Orange Tree loses NPO funding as small companies bear brunt of Arts Council cuts
The Richmond venue is among 58 organisations to lose National Portfolio status today
Arts Council England (ACE) today announced its investment plans for 2015 to 2018, including the venues and companies that form its 670 regularly-funded National Portfolio Organisations (NPOs).
Among the 58 organisations to lose NPO status today were the Orange Tree Theatre in Richmond, where Paul Miller recently took over as artistic director following the retirement of Sam Walters.
Reacting to the news today, Miller said the Orange Tree was "deeply disappointed" by the news, but had been warned that the Arts Council was under "extraordinary pressure" to reduce its funding in the capital.
In total there has been a four percent swing in favour of non-London based organisations since 2008; in 2015/16 NPO spending will be 47% in London and 53% outside.
Regarding the Orange Tree's future, Miller added: "We will set about the hard work of hitting ambitious new targets for private fundraising. As we reshape our financial model we will continue to diversify our range of work and continue with plans to refresh the building, making a better offer to audiences old and new."
All-male Shakespeare company Propeller has also lost NPO status today, as has the Theatre Royal, Bury St Edmunds, Red Ladder and Ridiculusmus. Smaller organisations have borne the brunt of the reduction - none of the companies to be dropped received grants over £1million.
Several organisations have seen a significant cut in funding, including English National Opera which received a 32 percent reduction. Most current NPO organisations, 75 percent, received standstill funding.
The total investment in NPOs for 2015/16 will be £339.5million, compared to £341.4m in 2014/15.
But it wasn't all bad news. Among the 46 companies named as NPOs for the first time today were Matthew Bourne's companies New Adventures and Re:Bourne and Exeter's Bike Shed Theatre. Others saw an uplift, including children's theatre the Unicorn, which received a 30 percent increase.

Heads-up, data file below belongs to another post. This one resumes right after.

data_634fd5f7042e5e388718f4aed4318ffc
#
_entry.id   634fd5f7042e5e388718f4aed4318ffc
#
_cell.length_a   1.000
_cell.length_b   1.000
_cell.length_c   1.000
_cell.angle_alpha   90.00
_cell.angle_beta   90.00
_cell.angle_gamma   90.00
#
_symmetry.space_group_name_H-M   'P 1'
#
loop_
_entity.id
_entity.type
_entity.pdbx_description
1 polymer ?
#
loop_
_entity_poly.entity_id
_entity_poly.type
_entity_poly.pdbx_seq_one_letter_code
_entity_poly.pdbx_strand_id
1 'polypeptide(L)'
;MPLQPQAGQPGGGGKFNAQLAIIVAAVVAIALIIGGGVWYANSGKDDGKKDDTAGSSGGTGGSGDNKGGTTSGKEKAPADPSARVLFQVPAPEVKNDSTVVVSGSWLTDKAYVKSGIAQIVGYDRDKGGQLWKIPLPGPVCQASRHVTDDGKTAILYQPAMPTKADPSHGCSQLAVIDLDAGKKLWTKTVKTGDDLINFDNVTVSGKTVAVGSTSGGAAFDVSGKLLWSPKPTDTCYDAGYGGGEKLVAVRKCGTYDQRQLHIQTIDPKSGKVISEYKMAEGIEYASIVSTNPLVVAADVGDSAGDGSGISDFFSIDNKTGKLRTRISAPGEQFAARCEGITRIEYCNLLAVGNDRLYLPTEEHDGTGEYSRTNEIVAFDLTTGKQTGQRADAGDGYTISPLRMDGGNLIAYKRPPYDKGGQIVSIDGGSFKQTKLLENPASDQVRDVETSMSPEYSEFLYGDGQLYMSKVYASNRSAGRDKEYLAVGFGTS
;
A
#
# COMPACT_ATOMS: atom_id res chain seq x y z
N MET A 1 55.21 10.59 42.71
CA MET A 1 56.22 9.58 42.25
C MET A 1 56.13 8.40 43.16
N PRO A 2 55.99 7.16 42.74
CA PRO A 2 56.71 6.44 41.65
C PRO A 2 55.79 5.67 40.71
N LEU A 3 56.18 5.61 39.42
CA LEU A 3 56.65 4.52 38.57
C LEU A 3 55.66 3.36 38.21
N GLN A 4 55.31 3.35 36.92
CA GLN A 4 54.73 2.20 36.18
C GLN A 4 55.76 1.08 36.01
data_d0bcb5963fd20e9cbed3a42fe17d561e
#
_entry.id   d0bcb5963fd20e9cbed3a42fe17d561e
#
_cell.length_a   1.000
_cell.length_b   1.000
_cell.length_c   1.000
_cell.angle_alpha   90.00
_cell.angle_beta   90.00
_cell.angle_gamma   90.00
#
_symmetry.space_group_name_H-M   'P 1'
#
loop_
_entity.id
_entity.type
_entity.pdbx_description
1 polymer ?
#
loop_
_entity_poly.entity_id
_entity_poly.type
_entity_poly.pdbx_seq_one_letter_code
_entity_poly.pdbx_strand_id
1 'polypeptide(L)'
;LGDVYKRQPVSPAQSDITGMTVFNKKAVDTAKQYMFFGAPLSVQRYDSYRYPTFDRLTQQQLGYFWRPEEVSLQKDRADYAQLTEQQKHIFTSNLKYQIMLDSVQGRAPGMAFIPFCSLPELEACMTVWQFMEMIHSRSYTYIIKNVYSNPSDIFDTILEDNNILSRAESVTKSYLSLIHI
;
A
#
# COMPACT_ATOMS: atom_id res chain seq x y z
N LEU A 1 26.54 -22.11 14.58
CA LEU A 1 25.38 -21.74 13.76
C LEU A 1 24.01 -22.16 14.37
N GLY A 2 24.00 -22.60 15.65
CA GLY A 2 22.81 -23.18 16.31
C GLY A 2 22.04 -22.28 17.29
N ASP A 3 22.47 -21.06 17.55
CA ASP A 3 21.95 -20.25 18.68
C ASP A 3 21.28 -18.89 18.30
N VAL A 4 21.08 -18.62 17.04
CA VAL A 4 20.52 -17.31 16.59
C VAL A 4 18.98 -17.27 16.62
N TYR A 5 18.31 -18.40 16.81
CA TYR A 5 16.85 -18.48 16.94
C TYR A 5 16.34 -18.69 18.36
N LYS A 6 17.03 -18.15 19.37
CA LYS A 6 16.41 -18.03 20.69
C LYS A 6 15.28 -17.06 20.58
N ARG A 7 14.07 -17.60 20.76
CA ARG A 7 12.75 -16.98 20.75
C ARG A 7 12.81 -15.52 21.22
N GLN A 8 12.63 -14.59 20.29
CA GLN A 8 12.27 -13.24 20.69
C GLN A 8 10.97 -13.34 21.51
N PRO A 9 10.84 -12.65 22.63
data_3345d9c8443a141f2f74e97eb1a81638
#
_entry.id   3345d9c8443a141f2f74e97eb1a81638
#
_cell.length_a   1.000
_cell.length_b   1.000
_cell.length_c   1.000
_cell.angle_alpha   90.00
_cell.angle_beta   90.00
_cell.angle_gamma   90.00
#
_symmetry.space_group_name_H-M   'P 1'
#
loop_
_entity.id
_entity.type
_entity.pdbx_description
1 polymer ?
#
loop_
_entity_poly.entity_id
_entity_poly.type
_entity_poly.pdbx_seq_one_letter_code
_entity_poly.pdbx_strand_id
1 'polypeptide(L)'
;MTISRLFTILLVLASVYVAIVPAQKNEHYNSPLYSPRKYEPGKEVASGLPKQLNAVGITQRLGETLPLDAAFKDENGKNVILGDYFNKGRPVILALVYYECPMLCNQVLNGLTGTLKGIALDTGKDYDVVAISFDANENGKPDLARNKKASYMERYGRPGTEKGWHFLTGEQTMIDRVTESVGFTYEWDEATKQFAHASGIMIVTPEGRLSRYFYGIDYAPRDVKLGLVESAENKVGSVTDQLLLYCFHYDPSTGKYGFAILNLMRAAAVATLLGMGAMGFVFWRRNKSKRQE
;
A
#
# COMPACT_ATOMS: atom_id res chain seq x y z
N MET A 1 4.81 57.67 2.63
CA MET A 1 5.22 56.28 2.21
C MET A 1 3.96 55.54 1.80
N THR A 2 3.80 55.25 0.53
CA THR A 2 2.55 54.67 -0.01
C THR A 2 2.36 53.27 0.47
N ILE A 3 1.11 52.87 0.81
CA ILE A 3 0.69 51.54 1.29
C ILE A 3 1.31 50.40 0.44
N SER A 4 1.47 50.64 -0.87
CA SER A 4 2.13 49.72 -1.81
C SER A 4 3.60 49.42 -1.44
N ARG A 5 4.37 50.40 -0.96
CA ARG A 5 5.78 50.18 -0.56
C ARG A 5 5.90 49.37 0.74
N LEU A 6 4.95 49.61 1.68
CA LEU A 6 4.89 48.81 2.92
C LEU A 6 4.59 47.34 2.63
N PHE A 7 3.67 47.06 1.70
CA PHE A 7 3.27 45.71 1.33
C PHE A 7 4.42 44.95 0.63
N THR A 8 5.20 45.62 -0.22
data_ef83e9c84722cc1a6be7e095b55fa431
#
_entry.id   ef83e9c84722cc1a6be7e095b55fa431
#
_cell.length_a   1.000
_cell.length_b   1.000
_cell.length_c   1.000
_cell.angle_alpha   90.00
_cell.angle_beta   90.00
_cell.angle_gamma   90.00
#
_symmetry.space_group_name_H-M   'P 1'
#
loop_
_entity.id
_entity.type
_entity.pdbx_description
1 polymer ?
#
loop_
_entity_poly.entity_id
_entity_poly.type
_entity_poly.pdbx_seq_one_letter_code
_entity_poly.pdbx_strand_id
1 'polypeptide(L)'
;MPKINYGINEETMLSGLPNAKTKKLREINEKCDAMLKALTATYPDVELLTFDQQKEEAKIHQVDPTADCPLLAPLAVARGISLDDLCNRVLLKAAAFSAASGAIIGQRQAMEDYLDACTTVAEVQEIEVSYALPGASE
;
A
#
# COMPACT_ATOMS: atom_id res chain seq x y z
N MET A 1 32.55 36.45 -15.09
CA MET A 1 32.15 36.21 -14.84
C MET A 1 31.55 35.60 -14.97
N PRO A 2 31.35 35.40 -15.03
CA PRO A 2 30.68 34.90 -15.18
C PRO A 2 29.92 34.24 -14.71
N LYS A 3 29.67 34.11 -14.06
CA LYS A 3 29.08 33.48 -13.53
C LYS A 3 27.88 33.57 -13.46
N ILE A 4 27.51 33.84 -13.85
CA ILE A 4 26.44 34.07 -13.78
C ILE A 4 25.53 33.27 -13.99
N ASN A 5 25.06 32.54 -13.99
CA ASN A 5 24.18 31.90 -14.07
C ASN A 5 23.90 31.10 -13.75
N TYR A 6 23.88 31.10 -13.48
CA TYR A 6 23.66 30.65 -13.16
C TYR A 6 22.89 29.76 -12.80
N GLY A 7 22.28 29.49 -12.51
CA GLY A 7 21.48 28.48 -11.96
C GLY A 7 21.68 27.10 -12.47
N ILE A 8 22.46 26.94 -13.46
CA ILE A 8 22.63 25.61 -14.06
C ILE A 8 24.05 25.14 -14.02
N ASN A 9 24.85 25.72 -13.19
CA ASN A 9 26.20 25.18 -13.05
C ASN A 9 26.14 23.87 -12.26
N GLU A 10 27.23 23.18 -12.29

"Children's theatre has come a long way since the Unicorn was founded in 1947," said artistic director Purni Morell, "and it's a terrific milestone to be recognised in this funding round as being equally important to the cultural life of the nation as any of the country's leading theatres."
The Arts Council has been making significant cuts since 2010, when it received a 30 percent reduction in funding as part of the coalition government's austerity measures.
ACE chairman Peter Bazalgette said today: "We are in the premier league of creative nations and this portfolio will keep us on top in an era of tight funding. We can delight in our arts organisations and museums for the sheer inspiration they bring to our daily lives as well as their contribution to the creative sector. I'm proud that we've been able to deliver such a strong and well balanced portfolio.
"With 46 new entrants to the National Portfolio, with increased funding for Grants for the Arts, and with Creative People and Places being maintained at its current level over the next period, this settlement represents a commitment by Arts Council England to new talent and building England's arts and culture capacity all over the country. When funding is declining you have to set priorities - this we have done."
For further information on the ACE funding plans, including a full list of NPOs, click here